Frequently Asked Interview Questions and Their Answers: Part 1

By Relebohile Sera

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Designed by iconicbestiary / Freepik

Gearing up for a job interview requires intense preparation both mentally and physically. While there may be questions that are easy to answer, some necessitate thorough attention as they are designed to see how good you are at thinking on your feet thus you cannot truly prepare for them.

Here are a few of them and the best responses you can give out:

  1. What is your greatest weakness?

This is a negative question and it is common among hiring managers as it is effective for uncovering problems or weaknesses. The key to answering negative questions is to give them a positive spin.

For this particular question your best bet is to admit to a weakness that isn’t catastrophic, inconsistent, or currently disruptive to your chosen professional field, and to emphasize how you’ve overcome or minimized the problem.

Whatever you do, don’t answer this question with an evasion like “I can’t think of any,” or even worse, “I don’t really have any major weaknesses.” This is likely to eliminate you completely from the interview.

 

  1. Why change jobs now?

Tell the truth, but keep it positive. Don’t slander your past employers; putting down your past employers, colleagues and supervisors gives off the impression that you can’t let go of the past.

Instead outline things in a way that shows that you are enthusiastic to take on new opportunities and that the role you are interviewing for is better for you than your current or last position.

 

  1. What do you know about us?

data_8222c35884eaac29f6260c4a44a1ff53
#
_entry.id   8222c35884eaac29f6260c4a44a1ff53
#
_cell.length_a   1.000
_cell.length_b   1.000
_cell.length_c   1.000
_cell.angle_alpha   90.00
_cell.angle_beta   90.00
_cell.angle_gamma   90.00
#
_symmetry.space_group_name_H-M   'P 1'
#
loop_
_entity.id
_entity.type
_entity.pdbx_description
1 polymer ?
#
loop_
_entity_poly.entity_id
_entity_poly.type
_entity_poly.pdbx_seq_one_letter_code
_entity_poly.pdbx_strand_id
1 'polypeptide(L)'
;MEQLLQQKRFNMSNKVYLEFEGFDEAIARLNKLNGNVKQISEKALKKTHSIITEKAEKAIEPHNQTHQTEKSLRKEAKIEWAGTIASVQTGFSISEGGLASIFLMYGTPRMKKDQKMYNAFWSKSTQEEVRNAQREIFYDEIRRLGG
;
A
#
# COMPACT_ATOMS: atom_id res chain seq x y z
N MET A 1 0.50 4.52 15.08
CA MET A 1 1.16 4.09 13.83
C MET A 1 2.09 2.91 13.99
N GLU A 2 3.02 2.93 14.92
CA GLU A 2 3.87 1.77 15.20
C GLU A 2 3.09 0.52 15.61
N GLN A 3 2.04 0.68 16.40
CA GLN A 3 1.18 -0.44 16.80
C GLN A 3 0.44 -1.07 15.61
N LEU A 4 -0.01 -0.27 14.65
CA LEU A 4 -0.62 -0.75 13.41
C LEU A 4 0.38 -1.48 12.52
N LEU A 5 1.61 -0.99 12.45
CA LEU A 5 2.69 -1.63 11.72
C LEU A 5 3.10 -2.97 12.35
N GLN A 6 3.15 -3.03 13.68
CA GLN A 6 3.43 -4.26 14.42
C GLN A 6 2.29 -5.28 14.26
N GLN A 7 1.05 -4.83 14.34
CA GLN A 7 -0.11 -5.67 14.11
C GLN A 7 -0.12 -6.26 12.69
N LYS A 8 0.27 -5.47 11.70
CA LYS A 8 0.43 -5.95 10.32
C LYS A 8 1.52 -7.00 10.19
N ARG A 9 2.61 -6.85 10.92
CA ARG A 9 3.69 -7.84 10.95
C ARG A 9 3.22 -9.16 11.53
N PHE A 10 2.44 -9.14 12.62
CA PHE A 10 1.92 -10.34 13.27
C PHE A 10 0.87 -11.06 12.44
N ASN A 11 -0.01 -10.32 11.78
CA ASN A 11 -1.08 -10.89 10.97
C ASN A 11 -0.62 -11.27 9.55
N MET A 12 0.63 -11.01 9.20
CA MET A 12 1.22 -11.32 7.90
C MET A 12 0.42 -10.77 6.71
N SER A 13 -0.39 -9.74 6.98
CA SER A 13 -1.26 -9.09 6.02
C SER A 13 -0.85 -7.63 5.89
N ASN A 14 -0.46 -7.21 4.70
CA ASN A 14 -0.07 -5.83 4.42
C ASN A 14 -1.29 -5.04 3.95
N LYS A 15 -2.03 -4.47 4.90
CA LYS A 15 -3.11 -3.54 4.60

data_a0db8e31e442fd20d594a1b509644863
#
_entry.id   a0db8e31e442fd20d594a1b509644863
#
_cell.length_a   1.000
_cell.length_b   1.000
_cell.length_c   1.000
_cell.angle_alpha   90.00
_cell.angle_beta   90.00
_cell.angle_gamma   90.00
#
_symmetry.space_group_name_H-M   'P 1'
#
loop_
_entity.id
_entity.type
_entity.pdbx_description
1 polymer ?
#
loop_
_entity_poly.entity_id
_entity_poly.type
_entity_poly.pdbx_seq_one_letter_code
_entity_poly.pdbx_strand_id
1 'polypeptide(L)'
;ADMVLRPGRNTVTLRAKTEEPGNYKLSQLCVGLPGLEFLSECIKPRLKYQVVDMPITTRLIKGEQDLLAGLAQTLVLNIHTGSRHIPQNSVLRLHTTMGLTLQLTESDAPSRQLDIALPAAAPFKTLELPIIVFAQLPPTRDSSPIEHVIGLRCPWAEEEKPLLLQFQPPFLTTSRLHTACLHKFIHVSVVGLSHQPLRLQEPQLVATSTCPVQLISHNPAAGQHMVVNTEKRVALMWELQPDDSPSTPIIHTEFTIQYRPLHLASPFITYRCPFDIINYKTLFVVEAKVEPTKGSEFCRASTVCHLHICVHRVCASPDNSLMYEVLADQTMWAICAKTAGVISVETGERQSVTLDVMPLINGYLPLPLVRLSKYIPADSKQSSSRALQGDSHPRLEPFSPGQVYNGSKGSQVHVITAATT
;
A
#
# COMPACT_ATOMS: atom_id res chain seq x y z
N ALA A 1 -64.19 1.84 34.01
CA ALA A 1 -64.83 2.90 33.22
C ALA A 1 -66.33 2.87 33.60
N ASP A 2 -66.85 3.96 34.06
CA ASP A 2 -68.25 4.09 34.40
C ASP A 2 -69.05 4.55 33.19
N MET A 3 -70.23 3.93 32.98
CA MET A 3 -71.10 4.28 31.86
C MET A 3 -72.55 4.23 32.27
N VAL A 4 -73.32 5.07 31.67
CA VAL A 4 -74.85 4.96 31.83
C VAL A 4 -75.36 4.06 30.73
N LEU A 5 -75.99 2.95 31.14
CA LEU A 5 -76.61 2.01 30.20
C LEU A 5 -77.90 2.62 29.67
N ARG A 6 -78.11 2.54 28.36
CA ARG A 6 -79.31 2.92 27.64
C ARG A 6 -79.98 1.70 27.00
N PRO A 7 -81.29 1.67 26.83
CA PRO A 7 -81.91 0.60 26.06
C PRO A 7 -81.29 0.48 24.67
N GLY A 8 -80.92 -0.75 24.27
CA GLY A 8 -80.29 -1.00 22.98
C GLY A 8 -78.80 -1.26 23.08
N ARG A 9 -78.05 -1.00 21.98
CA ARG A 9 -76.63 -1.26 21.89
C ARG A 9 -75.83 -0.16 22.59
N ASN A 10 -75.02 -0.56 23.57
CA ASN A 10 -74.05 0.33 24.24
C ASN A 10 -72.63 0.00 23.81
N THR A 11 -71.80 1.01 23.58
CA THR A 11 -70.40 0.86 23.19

Anyone can recite the company’s mission with their eyes closed, because that is information easily available on the company’s website. What recruiters need is for you to show that you care about that mission.

You can recite the company’s goals but go on to make it a bit personal by adding a few phrases like “I actually believe in this approach because…”

 

  1. Why should we hire you rather than someone else?

Focus on what makes you special and the strengths you bring to the table. These should be consistent with the four things most hiring managers are looking for in candidates during the job interview: competence, professionalism, enthusiasm, and likeability.

Remember that they are looking for a connection between you and them. Be prepared to summarize in a few seconds why you are the best candidate for the job. Also, let the hiring manager know you want the job and you will enjoy working with them. A lack of interest in the job may indicate a lack of enthusiasm for the job and them.

 

  1. Do you have any questions?

Never ever say you have no questions! Candidates who are genuinely interested in job opportunities always ask questions. Don’t be one of those who give the impression that you applied for the post only because you were desperate to get a job and you aren’t even concerned with the post.

Asking questions shows that you are confident, attentive and interested in the position. Ask questions that show that you did some research about the company. Use this time to shine and make it a point to ask questions that will have a fascinating answer or prompt a good discussion.

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